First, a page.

- Archaeological constraints of development projects
- How to minimize these risks?
- Magnetometer survey
- Impact assessment based on field-walk
- Aerial reconnaissance
Archaeological constraints of development projects
From the 1990s, public infrastructure development projects and consequent private investments (construction of shopping centres, logistics and industrial establishments, residential communities) created an unprecedented need for archaeological and architectural heritage protection and preservation work.
In accordance with the law, the disturbance cost of buried archaeological heritage is to be borne by the polluter - i.e. the public or private developer. In some cases, archaeological investigations can be anticipated before the purchase or expropriation of the land, but to date, only a small fraction of the country has been systematically explored. Because of that the vast majority of heritage assets of archaeological interest is not designated and the developer face the necessity of archaeological work after its planning application has been submitted.
The lack of information in this case leads not only to increased project cost but extends the construction deadline. As a consequence, it puts the company business plan in jeopardy and the public investors in a difficult situation with regard to the strict accountability rules of EU funds.
How to minimize these risks?
Today we have effective site technical means used in reconnaissance besides the traditional walking survey. The results are detailed in an impact assessment based on which our clients can estimate the time and the budget of the archaeological work or, where possible, decide to avoid the area.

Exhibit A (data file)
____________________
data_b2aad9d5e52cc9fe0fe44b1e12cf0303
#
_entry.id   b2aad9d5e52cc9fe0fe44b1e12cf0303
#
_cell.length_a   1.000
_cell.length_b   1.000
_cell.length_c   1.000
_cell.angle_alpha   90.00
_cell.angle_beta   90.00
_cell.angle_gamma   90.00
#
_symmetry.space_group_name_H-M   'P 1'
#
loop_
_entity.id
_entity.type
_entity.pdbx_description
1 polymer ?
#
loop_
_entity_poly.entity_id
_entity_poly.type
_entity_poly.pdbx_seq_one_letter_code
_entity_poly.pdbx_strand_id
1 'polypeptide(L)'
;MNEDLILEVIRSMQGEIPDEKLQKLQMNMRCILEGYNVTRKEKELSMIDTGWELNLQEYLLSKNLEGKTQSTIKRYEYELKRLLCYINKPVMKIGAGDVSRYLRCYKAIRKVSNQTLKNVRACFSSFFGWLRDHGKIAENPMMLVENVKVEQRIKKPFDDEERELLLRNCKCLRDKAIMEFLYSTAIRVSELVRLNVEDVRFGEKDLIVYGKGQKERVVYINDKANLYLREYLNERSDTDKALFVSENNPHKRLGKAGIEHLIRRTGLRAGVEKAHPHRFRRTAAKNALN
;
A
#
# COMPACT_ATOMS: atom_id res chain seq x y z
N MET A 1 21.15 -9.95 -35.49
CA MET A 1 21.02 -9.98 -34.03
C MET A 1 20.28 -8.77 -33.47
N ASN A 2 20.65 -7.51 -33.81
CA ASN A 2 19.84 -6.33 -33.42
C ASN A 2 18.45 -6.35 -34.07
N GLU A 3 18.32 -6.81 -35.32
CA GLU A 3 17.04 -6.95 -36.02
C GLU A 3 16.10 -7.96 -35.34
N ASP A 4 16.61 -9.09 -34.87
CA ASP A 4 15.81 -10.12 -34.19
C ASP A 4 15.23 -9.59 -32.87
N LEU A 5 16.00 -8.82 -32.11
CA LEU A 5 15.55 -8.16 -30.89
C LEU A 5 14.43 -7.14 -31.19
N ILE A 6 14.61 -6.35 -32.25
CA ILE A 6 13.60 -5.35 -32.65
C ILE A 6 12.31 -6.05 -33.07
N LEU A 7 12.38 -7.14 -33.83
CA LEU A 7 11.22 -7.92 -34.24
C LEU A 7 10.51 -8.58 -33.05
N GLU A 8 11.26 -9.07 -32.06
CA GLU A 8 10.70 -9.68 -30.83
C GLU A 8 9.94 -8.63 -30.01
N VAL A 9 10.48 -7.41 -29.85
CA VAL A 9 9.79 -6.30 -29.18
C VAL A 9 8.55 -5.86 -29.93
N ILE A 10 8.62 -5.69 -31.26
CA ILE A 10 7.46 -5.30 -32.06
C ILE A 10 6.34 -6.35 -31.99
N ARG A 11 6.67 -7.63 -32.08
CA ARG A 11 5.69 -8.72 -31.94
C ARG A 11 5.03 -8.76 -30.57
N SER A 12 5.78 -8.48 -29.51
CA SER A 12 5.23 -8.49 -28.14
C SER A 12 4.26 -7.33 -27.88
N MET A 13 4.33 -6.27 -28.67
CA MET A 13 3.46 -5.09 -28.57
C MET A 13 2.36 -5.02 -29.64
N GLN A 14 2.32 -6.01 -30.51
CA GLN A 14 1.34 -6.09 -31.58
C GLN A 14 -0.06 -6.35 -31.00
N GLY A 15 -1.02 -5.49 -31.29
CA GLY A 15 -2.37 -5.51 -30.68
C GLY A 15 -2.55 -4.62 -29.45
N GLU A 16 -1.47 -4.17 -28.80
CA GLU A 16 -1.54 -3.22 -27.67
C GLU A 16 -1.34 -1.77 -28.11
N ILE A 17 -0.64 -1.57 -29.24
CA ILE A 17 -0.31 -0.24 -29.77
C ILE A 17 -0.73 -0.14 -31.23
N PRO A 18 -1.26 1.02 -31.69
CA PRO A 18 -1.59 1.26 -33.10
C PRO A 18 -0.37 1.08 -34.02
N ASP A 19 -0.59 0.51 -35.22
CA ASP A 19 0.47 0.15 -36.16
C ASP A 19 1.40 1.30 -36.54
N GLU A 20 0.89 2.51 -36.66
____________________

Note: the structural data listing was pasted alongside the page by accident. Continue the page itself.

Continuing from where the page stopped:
Magnetometer survey is one of the best geophysical techniques for detecting sub-surface features and structures. The method is based on the empirical evidence that magnetization degree of the backfilling of features (such as house traces, pits or diggings) is different of that of surrounding soil which allows relatively easy definition of the existence and boundaries of archaeological sites. The advantage of using magnetometer is that it is a non-invasive technique, in other word, no physical intervention is required to conduct this survey. This time-efficient method provides reliable results on even vast areas while its cost does not exceed one part per hundred of the total excavation budget.
Ground penetrating radar is used for detection being performed in towns where cables or pipelines are expected and mainly for built heritage exploration.
More (mint link)
Archaeological impact assessment based on field-walk and preliminary archaeological diagnostics
Besides sensing instrument-based prospection methods, we suggest our clients to ask for archaeological impact assessment and preliminary diagnostics study as part of development proposals and urban planning. For this, our staff consults all known historical and archival sources relating to the area under consideration, we conduct a ground surface investigation with GPS and create a map with the data collected. The map showing the localization of expected archaeological sites is set up based on information requested from national register of sites and repository of institutional bodies territorially competent. It will serve as a basis for the time and cost required for the archaeological work.
For a long time we have been using aerial photography for site prospection. Aerial photos are suitable to explore archaeological traces or identify certain features - such as mounds, ditches, wall structures or sometimes graves. Along with prospection, they can give overall look on ongoing excavations or spectacular visualization of interrelationships between features.